The Sudden Move to Remote Work Unearthed Years of Bad Tech Decisions
It's been an interesting month for all of us, including tech providers. Many have seen usage climb as businesses, governments and schools around the world have shifted to remote operations. While there are many successes, there are also quite a few failures. We are learning which systems have challenges handling the increased load, which don’t know how to capitalize on their popularity, and which look great but have one minor, but critical, flaw.
As someone who uses these services, it's been interesting to watch. As a technologist, it's been fun (relatively speaking) to try and deduce what is happening behind the scenes. Too many of these failures are things the vendors could have prevented. You should be watching and looking to learn from what is happening so that your content, collaboration and other information systems can thrive in this world.
When 10 a.m. Meetings Become 10:11 a.m. Meetings
John Mancini recently wrote about the trials and tribulations of his local school system's move to remote learning. While his article shares many lessons, as a parent in that school system, I want to highlight one thing: Students couldn't log into the system on the first day.
Blackboard’s systems were designed to handle a fairly substantial load. However, it apparently did not design them to handle 189,000 students trying to authenticate at 9 a.m. Of course, the number was much less than that, as one of my kids was able to connect easily at 8:30 a.m. By 9 a.m., the login service just overloaded.
Blackboard is not alone. Many online systems have struggled as everyone attempted to connect at the top of the hour. My 10 a.m. meetings are most prone to this problem as organizations around the world also begin their meetings at the same time. Starting a meeting on time was a luxury for a few weeks, though the problem persists.
Mature organizations run performance tests against their systems. While many rely on load tests provided by their software vendors, conducting tests yourself is important. Even if a third-party vendor provides the system, you should run the tests. You should understand how the system may slow down and if it breaks under a load 10 times higher than your expected peak. You may not need to address the limits, but you definitely need to understand what they are and what would be involved in addressing those limits.
Because you never know when things will change and the unexpected becomes the new normal.
Related Article: Anatomy of a Collaboration Disaster
Follow What the People Are Doing
One thing that's become very clear through all this is teachers really care about their students. They have been finding new ways and alternate avenues to reach out, support and help their students. They are recording teaching sessions and reaching out via apps that had simply been “fun” before COVID-19. Now they are critical communication tools.
You should do the same thing in your organization, even if you think things are going well. Everyone is looking for new ways to address collaboration. This isn’t a failure on your organization’s part as you probably never planned on being 100% remote 100% of the time
Look to see what tools people are using to get things done. It doesn’t mean they have found the perfect tool and you should adopt it. The tools you find will help you determine what kinds of tools they need and maybe provide an early front-runner for a broader investment.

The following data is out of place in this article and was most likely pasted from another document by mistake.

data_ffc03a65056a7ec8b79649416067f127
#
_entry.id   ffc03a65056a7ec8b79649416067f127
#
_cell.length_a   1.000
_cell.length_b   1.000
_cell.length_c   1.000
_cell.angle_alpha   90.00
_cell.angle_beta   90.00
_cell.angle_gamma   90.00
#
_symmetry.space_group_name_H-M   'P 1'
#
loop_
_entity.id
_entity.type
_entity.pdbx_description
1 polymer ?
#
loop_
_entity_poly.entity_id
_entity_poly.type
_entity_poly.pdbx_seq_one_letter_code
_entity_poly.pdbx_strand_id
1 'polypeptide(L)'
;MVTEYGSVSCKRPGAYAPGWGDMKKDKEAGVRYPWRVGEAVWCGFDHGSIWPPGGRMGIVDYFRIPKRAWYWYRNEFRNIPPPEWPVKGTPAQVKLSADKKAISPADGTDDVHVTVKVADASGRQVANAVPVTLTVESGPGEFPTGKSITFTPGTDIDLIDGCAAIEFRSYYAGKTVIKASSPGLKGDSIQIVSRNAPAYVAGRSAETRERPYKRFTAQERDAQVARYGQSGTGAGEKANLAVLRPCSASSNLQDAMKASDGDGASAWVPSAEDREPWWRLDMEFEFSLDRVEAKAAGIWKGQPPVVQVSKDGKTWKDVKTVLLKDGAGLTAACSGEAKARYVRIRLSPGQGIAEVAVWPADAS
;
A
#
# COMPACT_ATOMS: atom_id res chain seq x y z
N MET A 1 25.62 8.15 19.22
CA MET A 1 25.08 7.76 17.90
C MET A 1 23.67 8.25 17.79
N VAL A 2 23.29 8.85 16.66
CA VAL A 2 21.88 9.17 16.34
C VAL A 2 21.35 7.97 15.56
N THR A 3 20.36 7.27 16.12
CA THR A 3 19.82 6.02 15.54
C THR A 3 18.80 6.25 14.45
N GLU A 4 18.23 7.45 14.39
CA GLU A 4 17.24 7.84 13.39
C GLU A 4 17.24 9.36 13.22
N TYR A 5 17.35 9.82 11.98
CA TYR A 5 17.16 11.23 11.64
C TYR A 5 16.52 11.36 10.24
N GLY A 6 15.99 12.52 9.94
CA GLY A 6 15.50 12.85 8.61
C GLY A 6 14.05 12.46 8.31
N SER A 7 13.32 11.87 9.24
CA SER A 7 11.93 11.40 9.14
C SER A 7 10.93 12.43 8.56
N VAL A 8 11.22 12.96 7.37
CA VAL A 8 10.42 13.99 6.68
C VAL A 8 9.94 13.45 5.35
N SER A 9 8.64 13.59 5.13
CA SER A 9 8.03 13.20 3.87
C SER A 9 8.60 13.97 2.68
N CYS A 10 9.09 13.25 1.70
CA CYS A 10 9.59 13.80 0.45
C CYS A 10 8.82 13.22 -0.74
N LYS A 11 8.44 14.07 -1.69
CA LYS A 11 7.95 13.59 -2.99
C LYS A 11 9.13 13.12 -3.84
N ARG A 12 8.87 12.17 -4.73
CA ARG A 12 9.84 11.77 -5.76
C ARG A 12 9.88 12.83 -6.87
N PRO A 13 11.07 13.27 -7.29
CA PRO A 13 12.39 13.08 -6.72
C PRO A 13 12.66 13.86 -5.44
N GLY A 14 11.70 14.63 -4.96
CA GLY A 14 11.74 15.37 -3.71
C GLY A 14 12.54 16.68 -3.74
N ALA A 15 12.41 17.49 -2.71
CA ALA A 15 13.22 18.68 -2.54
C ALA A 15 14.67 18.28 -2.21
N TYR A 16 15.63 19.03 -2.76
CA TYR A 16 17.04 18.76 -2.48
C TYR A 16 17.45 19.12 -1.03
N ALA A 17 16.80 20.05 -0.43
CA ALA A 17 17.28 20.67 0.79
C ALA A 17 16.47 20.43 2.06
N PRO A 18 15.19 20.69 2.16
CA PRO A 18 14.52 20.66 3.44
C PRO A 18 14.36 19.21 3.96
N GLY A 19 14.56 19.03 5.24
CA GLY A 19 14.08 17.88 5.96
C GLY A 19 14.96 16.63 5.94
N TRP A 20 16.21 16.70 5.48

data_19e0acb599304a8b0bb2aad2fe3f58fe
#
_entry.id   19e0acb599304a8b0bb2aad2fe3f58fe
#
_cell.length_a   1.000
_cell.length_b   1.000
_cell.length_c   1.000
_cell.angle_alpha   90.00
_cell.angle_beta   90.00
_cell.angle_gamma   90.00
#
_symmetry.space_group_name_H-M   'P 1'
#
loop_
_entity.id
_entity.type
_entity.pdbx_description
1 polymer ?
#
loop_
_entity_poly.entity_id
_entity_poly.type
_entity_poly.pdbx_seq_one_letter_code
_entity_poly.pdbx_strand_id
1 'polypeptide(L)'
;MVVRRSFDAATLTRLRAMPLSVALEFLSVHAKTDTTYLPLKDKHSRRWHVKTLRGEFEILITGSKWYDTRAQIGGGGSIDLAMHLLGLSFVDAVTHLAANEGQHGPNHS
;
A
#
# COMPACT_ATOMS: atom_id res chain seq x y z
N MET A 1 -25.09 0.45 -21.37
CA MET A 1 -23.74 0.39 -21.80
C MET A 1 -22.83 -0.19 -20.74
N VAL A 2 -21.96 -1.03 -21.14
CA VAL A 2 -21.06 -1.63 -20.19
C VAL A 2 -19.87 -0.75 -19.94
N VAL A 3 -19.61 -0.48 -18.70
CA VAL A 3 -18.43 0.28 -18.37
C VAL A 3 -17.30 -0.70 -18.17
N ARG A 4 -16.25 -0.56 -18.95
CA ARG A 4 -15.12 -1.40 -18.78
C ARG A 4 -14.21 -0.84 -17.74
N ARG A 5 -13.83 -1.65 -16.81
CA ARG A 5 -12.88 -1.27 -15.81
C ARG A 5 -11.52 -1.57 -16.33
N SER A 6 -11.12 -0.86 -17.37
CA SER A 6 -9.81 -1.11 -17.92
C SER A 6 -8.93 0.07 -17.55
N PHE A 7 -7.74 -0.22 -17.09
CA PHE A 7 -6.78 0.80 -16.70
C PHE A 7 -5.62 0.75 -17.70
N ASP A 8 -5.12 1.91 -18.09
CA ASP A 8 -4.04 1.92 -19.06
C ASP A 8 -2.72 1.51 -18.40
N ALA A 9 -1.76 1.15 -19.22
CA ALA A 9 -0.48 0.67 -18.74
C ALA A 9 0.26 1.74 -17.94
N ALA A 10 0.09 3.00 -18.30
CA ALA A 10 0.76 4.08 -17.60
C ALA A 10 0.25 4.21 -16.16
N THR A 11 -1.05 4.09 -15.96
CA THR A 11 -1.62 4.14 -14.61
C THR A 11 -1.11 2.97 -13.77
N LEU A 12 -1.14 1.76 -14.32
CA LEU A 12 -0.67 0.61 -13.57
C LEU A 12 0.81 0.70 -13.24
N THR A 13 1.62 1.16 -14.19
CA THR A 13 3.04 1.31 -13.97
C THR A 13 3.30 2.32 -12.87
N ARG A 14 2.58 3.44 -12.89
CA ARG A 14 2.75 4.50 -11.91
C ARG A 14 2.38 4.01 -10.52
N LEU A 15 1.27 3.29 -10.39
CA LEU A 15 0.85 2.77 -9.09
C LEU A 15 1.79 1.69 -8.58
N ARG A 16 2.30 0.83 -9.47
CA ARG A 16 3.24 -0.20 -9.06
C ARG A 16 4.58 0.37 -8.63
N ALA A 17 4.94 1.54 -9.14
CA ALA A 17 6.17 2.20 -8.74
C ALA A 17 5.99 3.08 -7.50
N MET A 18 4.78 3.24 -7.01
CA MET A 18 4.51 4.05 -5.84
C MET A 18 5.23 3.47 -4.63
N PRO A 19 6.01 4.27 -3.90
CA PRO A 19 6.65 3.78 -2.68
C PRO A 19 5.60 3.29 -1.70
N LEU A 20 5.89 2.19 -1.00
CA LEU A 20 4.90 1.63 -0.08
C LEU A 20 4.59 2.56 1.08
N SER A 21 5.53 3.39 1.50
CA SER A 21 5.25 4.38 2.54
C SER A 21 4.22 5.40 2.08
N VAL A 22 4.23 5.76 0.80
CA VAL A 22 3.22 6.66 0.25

Change Management Is More Important Than Ever
The old saying, “If it ain’t broke, don’t fix it” is often used as an excuse to not update technology. The problem with technology is it's hard to know what “broken” is until it is severely broken. Feedback from your people comes into play here. Thanks to social media, Fairfax County got a lot of quick feedback about the failures of remote learning. Organizations need to be more proactive in determining how things are going.
But remember that no matter how many people hate the old platform, some people who have used it for years won’t want a sudden shift. Work with them to ease any transition, and perhaps delay their move until after others are using the new tech. With the extra stress we are all facing, it is more important than ever to leverage empathy when ushering in organizational change.
Related Article: Change Management Is a User Experience Feature
So Much to Learn
Zoom is working to determine how to convert all its new users into paying customers. Google’s primary offerings work great if you live in a Google universe. You don’t face either of these challenges with your systems. You do have to sell your people on new solutions and find ways to work with external parties outside of email.
OK, maybe you do have the same problems. But they aren’t new problems.
Scale, performance and the inability to fix technical failings by asking a question of someone down the hall are bringing years of technical decisions into the spotlight. After a month of delays and problems, Blackboard and the Fairfax County school system’s IT department will face a reckoning. What will you do to make sure that the same doesn’t happen to you?
About the Author
Laurence Hart is a director of consulting services at CGI Federal, with a focus on leading digital transformation efforts that drive his clients’ success. A proven leader in content management and information governance, Laurence has over two decades of experience solving the challenges organizations face as they implement and deploy information solutions.
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